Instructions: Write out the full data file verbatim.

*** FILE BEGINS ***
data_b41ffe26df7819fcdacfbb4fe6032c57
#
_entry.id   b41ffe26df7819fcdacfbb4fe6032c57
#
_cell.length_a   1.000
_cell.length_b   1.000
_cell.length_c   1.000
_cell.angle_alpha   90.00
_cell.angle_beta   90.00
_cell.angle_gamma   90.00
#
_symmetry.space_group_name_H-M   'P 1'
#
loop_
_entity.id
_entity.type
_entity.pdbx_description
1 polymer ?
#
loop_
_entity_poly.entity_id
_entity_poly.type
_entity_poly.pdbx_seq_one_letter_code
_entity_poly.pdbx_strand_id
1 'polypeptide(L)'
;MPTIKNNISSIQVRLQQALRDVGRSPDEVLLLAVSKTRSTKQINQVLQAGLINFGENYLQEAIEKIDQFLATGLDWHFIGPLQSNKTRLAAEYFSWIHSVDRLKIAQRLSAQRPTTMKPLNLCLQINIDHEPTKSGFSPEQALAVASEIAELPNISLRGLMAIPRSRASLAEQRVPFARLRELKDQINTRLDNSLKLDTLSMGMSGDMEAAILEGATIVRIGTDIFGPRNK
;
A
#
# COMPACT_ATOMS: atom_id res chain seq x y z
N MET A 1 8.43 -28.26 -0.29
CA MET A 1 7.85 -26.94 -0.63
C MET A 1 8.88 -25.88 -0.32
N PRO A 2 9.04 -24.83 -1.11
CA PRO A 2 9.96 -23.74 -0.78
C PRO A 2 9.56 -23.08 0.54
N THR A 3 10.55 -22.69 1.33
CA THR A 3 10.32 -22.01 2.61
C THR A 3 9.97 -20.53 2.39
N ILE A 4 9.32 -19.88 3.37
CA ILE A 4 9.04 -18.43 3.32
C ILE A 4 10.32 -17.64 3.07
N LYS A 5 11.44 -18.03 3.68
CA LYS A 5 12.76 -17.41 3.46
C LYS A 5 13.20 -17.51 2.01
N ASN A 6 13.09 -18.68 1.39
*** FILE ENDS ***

data_b41ffe26df7819fcdacfbb4fe6032c57
#
_entry.id   b41ffe26df7819fcdacfbb4fe6032c57
#
_cell.length_a   1.000
_cell.length_b   1.000
_cell.length_c   1.000
_cell.angle_alpha   90.00
_cell.angle_beta   90.00
_cell.angle_gamma   90.00
#
_symmetry.space_group_name_H-M   'P 1'
#
loop_
_entity.id
_entity.type
_entity.pdbx_description
1 polymer ?
#
loop_
_entity_poly.entity_id
_entity_poly.type
_entity_poly.pdbx_seq_one_letter_code
_entity_poly.pdbx_strand_id
1 'polypeptide(L)'
;MPTIKNNISSIQVRLQQALRDVGRSPDEVLLLAVSKTRSTKQINQVLQAGLINFGENYLQEAIEKIDQFLATGLDWHFIGPLQSNKTRLAAEYFSWIHSVDRLKIAQRLSAQRPTTMKPLNLCLQINIDHEPTKSGFSPEQALAVASEIAELPNISLRGLMAIPRSRASLAEQRVPFARLRELKDQINTRLDNSLKLDTLSMGMSGDMEAAILEGATIVRIGTDIFGPRNK
;
A
#
# COMPACT_ATOMS: atom_id res chain seq x y z
N MET A 1 8.43 -28.26 -0.29
CA MET A 1 7.85 -26.94 -0.63
C MET A 1 8.88 -25.88 -0.32
N PRO A 2 9.04 -24.83 -1.11
CA PRO A 2 9.96 -23.74 -0.78
C PRO A 2 9.56 -23.08 0.54
N THR A 3 10.55 -22.69 1.33
CA THR A 3 10.32 -22.01 2.61
C THR A 3 9.97 -20.53 2.39
N ILE A 4 9.32 -19.88 3.37
CA ILE A 4 9.04 -18.43 3.32
C ILE A 4 10.32 -17.64 3.07
N LYS A 5 11.44 -18.03 3.68
CA LYS A 5 12.76 -17.41 3.46
C LYS A 5 13.20 -17.51 2.01
N ASN A 6 13.09 -18.68 1.39